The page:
Often, just one successful experience in making a difference can transform a young woman's belief in her own capacity.

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Young Women's Academy for Conscious Change

THE ISSUE: RISKS TO GIRLS' EDUCATION
As Rwanda rebuilds in the aftermath of the 1994 genocide and Uganda heals from the reign of terror of the Lord's Resistance Army in the north, there remains a stark education gap between girls and boys in both countries. According to UNICEF, in Uganda, only 15% of girls complete secondary school. In Rwanda, that figure is just 4%. For girls, their potential for leadership hinges upon (a) their ability to stay in school, (b) their development of social-emotional capacities such as self-awareness, self-confidence, responsible decision-making, healthy relationships, and empathy, and (c) practical opportunities to apply their leadership skills and realize their potential. Unfortunately, the circumstances facing young girls are sobering:

  • One-third of girls in the developing world will be married before the age of 18. (UNICEF 2010)

  • Half of all first births in the developing world are to adolescent girls. (Population Council 2007)

  • In sub-Saharan Africa, fewer than one in five girls makes it to secondary school. (Center for Gender Equity 2006)

  • An extra year of primary school boosts girls' eventual wages by 10-20%; an extra year of secondary school adds 15-25%. (World Bank 2002)

  • When a girl in the developing world receives seven years of education, she marries four years later and has 2.2 fewer children. (Center for Global Development 2009)

Even among those few girls who make it to secondary school, during school breaks they often are pressured by family to find jobs, courted by male predators, and at high risk of teen pregnancy and abuse. Consequently, many drop out, undermining their potential to end the cycle of poverty and become change leaders. Those who are able to overcome their circumstances have little opportunity to experiment with leadership skills outside the classroom.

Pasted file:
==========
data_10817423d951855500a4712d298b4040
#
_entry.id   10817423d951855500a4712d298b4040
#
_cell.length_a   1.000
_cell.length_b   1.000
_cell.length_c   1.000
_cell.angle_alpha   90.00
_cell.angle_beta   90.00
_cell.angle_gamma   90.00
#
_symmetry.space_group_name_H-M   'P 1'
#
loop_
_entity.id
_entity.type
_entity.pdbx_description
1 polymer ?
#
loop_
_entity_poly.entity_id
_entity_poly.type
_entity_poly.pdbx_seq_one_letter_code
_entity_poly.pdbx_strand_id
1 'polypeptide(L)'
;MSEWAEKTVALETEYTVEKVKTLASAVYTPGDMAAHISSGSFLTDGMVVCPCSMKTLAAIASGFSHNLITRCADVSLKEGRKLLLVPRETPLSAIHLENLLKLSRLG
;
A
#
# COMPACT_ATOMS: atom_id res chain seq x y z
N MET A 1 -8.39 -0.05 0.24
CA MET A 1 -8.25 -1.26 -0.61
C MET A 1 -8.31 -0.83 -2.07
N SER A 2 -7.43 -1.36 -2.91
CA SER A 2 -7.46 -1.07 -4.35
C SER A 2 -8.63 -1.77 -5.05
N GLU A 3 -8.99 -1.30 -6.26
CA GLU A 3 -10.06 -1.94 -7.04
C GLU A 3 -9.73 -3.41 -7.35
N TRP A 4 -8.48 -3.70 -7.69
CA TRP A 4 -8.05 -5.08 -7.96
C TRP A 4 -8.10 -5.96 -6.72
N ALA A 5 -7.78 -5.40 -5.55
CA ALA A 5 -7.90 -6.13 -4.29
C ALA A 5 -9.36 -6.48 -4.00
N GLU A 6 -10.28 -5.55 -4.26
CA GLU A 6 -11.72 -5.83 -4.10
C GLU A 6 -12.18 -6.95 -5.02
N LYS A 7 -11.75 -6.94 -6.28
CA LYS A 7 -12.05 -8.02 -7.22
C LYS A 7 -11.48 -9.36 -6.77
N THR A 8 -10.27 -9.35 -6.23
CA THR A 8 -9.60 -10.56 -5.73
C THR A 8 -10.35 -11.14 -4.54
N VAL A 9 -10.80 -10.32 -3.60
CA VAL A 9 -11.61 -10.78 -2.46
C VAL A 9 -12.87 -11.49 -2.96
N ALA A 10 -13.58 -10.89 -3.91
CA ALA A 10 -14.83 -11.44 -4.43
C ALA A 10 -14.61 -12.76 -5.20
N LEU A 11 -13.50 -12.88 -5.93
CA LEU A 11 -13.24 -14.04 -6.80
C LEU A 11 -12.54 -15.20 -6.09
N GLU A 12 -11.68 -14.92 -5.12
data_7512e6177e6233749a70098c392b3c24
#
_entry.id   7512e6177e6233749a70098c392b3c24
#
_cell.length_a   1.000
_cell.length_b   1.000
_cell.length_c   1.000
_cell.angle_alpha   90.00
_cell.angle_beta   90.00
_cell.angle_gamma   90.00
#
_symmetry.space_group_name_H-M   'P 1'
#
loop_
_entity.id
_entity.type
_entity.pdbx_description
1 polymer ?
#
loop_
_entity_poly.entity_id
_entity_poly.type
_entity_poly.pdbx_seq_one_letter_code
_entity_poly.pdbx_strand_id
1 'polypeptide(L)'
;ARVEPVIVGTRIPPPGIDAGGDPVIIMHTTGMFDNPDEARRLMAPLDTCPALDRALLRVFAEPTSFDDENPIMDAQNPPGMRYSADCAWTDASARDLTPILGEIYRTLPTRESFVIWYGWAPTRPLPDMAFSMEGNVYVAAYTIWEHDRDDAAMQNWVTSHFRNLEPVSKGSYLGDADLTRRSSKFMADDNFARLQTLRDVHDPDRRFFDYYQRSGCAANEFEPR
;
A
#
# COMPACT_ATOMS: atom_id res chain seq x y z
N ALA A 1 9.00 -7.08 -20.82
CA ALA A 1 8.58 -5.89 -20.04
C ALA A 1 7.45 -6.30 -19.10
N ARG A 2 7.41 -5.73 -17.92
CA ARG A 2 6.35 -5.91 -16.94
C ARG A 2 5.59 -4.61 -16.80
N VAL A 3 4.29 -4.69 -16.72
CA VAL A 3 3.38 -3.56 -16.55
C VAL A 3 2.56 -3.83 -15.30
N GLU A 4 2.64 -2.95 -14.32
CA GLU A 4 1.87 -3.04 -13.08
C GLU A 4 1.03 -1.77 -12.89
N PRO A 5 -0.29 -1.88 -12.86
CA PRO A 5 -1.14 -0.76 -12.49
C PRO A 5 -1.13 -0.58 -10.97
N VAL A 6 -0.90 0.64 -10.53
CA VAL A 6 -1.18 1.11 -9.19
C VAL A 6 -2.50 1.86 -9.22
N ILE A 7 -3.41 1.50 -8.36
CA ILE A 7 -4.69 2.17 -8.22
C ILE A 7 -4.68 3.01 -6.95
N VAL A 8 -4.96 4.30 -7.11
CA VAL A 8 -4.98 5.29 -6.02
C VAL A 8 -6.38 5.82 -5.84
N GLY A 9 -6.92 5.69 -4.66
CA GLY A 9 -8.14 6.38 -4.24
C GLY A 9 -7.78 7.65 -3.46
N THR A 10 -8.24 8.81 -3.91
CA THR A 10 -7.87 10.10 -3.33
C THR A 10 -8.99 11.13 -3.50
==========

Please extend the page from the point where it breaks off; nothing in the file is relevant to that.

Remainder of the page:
THE SOLUTION: YOUNG WOMEN'S ACADEMY FOR CONSCIOUS CHANGE
Our Young Women's Academy adapts our proven curriculum, providing vulnerable high school girls with the opportunity to advance their own solutions to the social issues that matter most to them. Beginning each January our program enables young change agents to promote the physical, educational, social, emotional, and financial well-bring of other girls in their communities - and to claim the same for themselves. Through personal growth work, our curriculum deepens their sense of agency, courage, and power to act for social change, while our training provides concrete skills and the opportunity to design an individual venture to implement that change. As these new leaders go out into their communities to launch their own ideas for the first time, we offer a safe container for them to process, integrate, and learn from their experiences. We believe this represents a more transformative and comprehensive approach to community development and leadership. Graduates of our program tell us that they now know they have the capacity to change their world - with confidence and tools that will guide them throughout their lives.

CONSCIOUS SOCIAL CHANGE IN ACTION
Our Young Women's Academy is held in collaboration with Cornerstone Development. Cornerstone Leadership Academies are boarding schools for high-performing students from impoverished communities and diverse backgrounds (in terms of religion, socio-economic status, and ethnic group) for the last two years of high school before university. Our Young Women's Academy is positioned during the nine-month gap between high school graduation and university enrollment, when young women are at greatest risk of having their dreams for the future derailed. It is during this time frame that we provide them their first opportunity to apply their leadership skills, give back to their communities, and create change through a volunteer endeavor of their own design.

>Read more about the original social ventures launched by our first cohort of vulnerable high school graduates


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